MWH upgraded and optimized the design of an existing 30-mgd water treatment plant by applying advanced treatment technologies to deliver high-quality drinking water and achieve regulatory compliance while meeting a city’s need for energy efficient, cost-effective operations.
MWH worked closely with city of Lima officials to select post-filter, granular activated carbon (GAC) adsorption to upgrade its existing surface water treatment plant (WTP). The addition of GAC enhances finished water quality at the plant and allows the city to consistently meet its water quality goals by addressing periodic taste-and-odor (T&O) issues, preparing the city for continued regulatory compliance and enhancing disinfection efficiency.
The city opted to upgrade its 30-mgd conventional surface water treatment plant primarily due to concerns about meeting the total organic carbon (TOC) concentrations mandated by the Stage 2 Disinfectant and Disinfection Byproduct Rule and the Long-Term 2 Enhanced Surface Water Treatment Rule. The existing plant employed two-stage treatment – coagulation and softening followed by recarbonation, rapid gravity filtration, polyphosphate addition and chlorine for disinfection. The addition of GAC adsorption units manages seasonal T&O issues that result from the city’s need to use several large source-water reservoirs, used year-round as a water source of supply, and remove additional TOC, further reducing DBP levels and providing an additional barrier against microbials.
MWH conducted bench-scale and desk-top studies to determine the best treatment technology for the plant, selecting GAC over intermediate-ozonation combined with biologically-active filtration (BAF) for its effectiveness for DBP precursor removal.
MWH constructed four new GAC adsorption units between the dual-media filters and clearwells at the existing WTP. We enhanced disinfection efficiency by modifying the flow pattern through the existing clearwell system through design of a new low-head pump station. The addition of baffles to some existing clearwells and piping modifications to alter the flow of filtered water through the city’s existing clearwell system resulted in disinfection efficiency – increasing the effective volume factor of the clearwell system by minimizing short circuiting and dead spaces. A new 36-inch pipeline connection from the GAC to existing clearwells allows for the efficient and simultaneous use of new and existing clearwells. This modified clearwell arrangement permits individual clearwells to be removed from service in the summer for routine maintenance and mitigates periodic T&O issues that were complicated by the existing clearwell system flow pattern.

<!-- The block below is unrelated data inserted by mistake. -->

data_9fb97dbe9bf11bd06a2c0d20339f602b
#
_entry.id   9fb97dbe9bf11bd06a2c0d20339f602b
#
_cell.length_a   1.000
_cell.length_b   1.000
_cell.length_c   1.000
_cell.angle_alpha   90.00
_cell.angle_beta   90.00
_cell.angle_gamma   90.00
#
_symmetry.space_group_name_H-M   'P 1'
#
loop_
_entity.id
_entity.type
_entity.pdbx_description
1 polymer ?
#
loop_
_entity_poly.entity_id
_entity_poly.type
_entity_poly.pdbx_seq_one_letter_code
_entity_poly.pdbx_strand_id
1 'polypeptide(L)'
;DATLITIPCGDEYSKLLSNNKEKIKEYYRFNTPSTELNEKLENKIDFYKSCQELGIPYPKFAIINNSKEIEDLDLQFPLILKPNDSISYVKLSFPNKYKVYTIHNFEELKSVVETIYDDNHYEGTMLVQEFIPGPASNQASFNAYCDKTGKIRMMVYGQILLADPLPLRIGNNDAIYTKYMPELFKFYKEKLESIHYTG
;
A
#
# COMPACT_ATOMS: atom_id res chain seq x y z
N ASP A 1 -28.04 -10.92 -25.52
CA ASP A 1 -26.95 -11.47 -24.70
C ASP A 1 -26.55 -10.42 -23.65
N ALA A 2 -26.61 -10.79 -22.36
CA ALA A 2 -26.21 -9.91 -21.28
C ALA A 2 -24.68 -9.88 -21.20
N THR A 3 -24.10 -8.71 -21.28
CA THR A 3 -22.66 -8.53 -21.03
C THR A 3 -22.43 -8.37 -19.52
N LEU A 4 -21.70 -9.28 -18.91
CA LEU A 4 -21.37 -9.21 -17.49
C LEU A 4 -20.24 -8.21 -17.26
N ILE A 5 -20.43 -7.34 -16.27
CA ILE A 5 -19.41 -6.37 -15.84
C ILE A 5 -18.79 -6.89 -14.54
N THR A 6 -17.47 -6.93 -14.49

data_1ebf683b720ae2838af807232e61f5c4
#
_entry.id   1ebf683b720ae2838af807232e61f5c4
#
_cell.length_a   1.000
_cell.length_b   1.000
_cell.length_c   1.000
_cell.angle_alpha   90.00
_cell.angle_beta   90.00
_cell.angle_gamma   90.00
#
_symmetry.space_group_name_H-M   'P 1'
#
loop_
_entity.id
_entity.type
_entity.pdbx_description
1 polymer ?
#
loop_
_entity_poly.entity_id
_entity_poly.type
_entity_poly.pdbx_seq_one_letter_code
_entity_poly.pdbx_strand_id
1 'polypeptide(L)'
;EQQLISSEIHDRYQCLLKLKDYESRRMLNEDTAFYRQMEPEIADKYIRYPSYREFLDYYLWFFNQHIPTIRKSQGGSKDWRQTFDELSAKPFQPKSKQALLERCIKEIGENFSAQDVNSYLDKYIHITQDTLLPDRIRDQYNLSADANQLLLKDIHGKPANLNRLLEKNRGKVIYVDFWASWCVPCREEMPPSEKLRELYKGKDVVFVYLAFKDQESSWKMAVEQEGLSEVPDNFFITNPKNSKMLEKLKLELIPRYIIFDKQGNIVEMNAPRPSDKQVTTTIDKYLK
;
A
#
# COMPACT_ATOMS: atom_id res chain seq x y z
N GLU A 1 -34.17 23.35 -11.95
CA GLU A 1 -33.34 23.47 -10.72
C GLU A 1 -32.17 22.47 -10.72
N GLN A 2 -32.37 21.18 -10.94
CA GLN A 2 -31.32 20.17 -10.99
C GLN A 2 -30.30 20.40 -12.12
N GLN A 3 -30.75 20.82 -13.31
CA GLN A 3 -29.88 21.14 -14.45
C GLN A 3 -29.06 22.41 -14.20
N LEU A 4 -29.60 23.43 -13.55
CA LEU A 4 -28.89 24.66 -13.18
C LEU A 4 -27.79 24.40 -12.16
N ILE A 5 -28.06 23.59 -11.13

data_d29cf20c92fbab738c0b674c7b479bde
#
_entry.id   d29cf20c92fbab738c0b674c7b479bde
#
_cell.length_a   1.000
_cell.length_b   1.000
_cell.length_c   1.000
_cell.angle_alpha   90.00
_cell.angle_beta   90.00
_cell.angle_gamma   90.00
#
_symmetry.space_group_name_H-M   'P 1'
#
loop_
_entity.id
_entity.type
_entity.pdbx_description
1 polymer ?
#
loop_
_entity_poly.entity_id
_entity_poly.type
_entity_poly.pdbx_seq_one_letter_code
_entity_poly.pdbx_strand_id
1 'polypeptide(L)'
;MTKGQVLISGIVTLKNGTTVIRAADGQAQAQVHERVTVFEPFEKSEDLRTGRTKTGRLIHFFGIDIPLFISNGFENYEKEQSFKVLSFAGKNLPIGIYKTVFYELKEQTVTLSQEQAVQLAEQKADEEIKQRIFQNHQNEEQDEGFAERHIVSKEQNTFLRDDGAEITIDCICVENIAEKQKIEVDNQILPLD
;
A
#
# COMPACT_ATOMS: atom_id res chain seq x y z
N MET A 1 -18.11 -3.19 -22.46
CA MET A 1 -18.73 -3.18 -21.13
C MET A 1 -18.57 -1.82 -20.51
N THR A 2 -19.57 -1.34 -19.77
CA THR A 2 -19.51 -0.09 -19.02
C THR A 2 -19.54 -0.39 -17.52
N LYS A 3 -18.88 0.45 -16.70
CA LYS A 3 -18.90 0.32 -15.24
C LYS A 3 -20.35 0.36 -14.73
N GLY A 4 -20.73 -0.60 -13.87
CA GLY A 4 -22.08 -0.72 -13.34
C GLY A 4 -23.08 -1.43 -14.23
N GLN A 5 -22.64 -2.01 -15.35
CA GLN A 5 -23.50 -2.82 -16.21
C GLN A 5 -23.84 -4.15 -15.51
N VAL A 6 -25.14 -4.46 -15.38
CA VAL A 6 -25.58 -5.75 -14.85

- Engineering services during design
- Taste and odor control
- Bench-scale study
- Desktop study
- Pilot-scale testing
- Enhanced finished water quality through improved disinfection efficiency.
- Increased effective voume of the clearwell by minimizing short circuiting and dead spaces.
- Lowered costs by increasing the capacity of existing clearwells.
- Increased WTP production projections to meet growing demand.
- Modified clearwell arrangement to allow for regular maintenance.
- Mitigated T&O concerns through a simplified system design.
- Lima, Ohio, United States
- 40.742551, -84.10522559999998